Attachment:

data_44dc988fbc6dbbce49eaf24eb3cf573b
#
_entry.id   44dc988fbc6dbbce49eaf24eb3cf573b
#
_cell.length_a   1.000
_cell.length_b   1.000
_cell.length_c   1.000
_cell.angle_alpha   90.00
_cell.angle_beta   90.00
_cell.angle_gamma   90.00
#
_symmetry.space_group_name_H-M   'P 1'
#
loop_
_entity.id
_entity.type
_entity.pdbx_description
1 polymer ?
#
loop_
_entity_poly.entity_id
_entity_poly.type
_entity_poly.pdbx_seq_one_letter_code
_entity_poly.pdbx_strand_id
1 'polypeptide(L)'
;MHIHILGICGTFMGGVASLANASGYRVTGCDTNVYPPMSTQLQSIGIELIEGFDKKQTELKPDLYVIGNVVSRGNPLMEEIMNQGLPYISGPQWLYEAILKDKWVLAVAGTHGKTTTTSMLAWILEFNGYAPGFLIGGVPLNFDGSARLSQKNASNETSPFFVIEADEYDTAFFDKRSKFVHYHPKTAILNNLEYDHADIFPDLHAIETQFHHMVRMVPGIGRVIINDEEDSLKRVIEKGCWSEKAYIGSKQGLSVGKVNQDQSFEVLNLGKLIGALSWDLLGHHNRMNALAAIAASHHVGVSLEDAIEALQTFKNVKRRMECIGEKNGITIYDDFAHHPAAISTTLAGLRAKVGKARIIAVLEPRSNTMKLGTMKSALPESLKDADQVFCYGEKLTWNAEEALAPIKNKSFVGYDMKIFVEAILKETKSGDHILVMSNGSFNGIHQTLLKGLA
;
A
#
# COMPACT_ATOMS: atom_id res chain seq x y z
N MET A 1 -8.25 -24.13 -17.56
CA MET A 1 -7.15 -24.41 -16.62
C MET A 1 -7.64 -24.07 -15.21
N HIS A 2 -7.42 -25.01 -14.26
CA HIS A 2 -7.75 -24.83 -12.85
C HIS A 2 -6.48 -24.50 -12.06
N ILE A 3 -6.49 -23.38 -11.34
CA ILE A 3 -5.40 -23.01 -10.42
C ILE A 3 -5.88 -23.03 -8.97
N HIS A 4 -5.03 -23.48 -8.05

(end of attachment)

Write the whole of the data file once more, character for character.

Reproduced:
data_44dc988fbc6dbbce49eaf24eb3cf573b
#
_entry.id   44dc988fbc6dbbce49eaf24eb3cf573b
#
_cell.length_a   1.000
_cell.length_b   1.000
_cell.length_c   1.000
_cell.angle_alpha   90.00
_cell.angle_beta   90.00
_cell.angle_gamma   90.00
#
_symmetry.space_group_name_H-M   'P 1'
#
loop_
_entity.id
_entity.type
_entity.pdbx_description
1 polymer ?
#
loop_
_entity_poly.entity_id
_entity_poly.type
_entity_poly.pdbx_seq_one_letter_code
_entity_poly.pdbx_strand_id
1 'polypeptide(L)'
;MHIHILGICGTFMGGVASLANASGYRVTGCDTNVYPPMSTQLQSIGIELIEGFDKKQTELKPDLYVIGNVVSRGNPLMEEIMNQGLPYISGPQWLYEAILKDKWVLAVAGTHGKTTTTSMLAWILEFNGYAPGFLIGGVPLNFDGSARLSQKNASNETSPFFVIEADEYDTAFFDKRSKFVHYHPKTAILNNLEYDHADIFPDLHAIETQFHHMVRMVPGIGRVIINDEEDSLKRVIEKGCWSEKAYIGSKQGLSVGKVNQDQSFEVLNLGKLIGALSWDLLGHHNRMNALAAIAASHHVGVSLEDAIEALQTFKNVKRRMECIGEKNGITIYDDFAHHPAAISTTLAGLRAKVGKARIIAVLEPRSNTMKLGTMKSALPESLKDADQVFCYGEKLTWNAEEALAPIKNKSFVGYDMKIFVEAILKETKSGDHILVMSNGSFNGIHQTLLKGLA
;
A
#
# COMPACT_ATOMS: atom_id res chain seq x y z
N MET A 1 -8.25 -24.13 -17.56
CA MET A 1 -7.15 -24.41 -16.62
C MET A 1 -7.64 -24.07 -15.21
N HIS A 2 -7.42 -25.01 -14.26
CA HIS A 2 -7.75 -24.83 -12.85
C HIS A 2 -6.48 -24.50 -12.06
N ILE A 3 -6.49 -23.38 -11.34
CA ILE A 3 -5.40 -23.01 -10.42
C ILE A 3 -5.88 -23.03 -8.97
N HIS A 4 -5.03 -23.48 -8.05